Today’s health headline– Five Questions to Ask Before Having Penis Surgery.
An unfortunate man in Kentucky not only lost a part of himself, but also a lawsuit against the surgeon who did the cut. It sounds like the doctor had evidence that the man did really have cancer and that he followed the standard of care.
The CNN article kind of drivels about how women have all kinds of pink ribbon support, and men are on their own. Not too long ago, it was routine for a woman with a breast lump to go under anesthesia not knowing whether she would wake up with her breast amputated, or just an incision. Better treatment is the good news, high incidence of breast cancer is the bad news. I guess, all things being equal, it’s better not to have a rare disease, but the downside is that breast cancer is common and there are few women of any age who never worry about it.
It may be time for a men’s advocacy organization for better treatment of male problems. I’ve done nursing care for guys whose ‘routine’ surgery became a debilitating, miserable, long-term ordeal. CNN’s article contains a lot of good advice and is a good place to start if you want to know more about men’s health.
No surprise that we’re here waiting. This is life when you get to the age when you count your blessings and count the days. The worst thing we could do to our parents would to pre-decease them, so the best requires us to say goodbye.
There’s a Buddhist story. A peasant man saves up until he can afford to pay a monk to write him a blessing to adorn the family altar. He watches the monk cover the scroll with flowing calligraphy, and asks him respectfully what the blessing says.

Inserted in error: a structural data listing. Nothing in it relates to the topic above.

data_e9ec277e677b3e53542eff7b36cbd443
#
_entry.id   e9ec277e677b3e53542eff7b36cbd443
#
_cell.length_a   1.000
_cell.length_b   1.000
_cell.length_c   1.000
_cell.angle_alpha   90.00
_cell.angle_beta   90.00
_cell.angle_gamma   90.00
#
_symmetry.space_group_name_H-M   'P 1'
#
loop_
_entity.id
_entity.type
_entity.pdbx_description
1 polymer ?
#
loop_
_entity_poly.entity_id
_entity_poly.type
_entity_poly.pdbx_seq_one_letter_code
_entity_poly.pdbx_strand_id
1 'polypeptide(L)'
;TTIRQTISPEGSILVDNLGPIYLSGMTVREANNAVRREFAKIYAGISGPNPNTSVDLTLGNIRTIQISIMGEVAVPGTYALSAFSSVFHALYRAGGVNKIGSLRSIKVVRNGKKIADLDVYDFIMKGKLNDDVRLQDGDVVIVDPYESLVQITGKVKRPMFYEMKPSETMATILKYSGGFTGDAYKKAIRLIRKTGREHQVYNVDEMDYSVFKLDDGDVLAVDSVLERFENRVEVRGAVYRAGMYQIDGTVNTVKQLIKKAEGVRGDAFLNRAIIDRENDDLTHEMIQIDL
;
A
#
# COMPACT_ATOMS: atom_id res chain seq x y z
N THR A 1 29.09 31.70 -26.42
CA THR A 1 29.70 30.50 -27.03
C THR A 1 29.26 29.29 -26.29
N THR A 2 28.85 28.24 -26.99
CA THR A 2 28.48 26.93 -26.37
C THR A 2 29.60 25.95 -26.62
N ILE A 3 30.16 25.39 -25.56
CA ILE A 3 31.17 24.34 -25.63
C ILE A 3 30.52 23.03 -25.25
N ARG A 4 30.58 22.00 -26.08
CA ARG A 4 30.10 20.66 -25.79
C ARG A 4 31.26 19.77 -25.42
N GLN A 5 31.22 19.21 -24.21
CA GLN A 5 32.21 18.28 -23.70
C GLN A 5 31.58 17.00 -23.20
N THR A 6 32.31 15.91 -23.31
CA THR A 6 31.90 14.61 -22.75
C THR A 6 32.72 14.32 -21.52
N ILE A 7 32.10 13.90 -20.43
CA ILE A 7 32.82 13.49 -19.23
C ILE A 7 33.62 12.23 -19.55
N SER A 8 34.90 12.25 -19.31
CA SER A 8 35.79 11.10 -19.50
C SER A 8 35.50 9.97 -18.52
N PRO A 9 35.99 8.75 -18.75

‘Grandfather dies, father dies, son dies.’ says the monk.
The peasant is outraged. ‘I gave you everything I had to buy a blessing, and you have written me a curse!’ he cried.
‘On the contrary’, said the monk. ‘If the father died before the grandfather, or the son before the father, this would cause terrible suffering to the family. If each dies in his time, this is the way of the universe and everything is as it should be.’
The peasant was satisfied that he had truly been blessed.
Of course, the monk did not write that the family would enjoy longevity, or be spared any other of the thousand fates that could befall them, because the monk had no power or knowledge of that. The best we can hope for in this world is that we have our time, and don’t leave our parents bereaved.
My Dad is in the hospital now, we hope he will come home soon. Meanwhile we are taking turns watching over him and talking to the nurses and doctors. He’s at Kent County, they’ve been wonderful and we’re all in agreement that he should be discharged as soon as it’s safe. Still, there have been failures of communication between the ER and the unit, the VA and Kent. We’ve ironed that out and have been his voice and protection from falls that can happen in an instant no matter how good the staff. The staff has been good about letting us camp out here and help with the care– I haven’t had a huffy or officious word spoken to me in three days.
If we are blessed, we are here to help our parents in their time, and that is the best we can hope for in this world.
I spent a melancholy evening watching ‘Iris’, a movie about the last years of the writer, Iris Murdoch, as she slowly perished of Alzheimer’s disease.
The last time I got all weepy about the brevity of life I was watching, ‘Longtime Companion’, a movie about the epidemic that was taking a bite out of my generation. Life gets you coming and going.
There’s been some good news lately in the fight against HIV, and it’s not just about pills. Today’s NYT says that a miracle cure may be on the horizon that will save untold suffering in laboratory mice prone to Alzheimer’s. Maybe it will eventually help people, or we can train the mice to remind us where we left our glasses.
Keep cool, friends.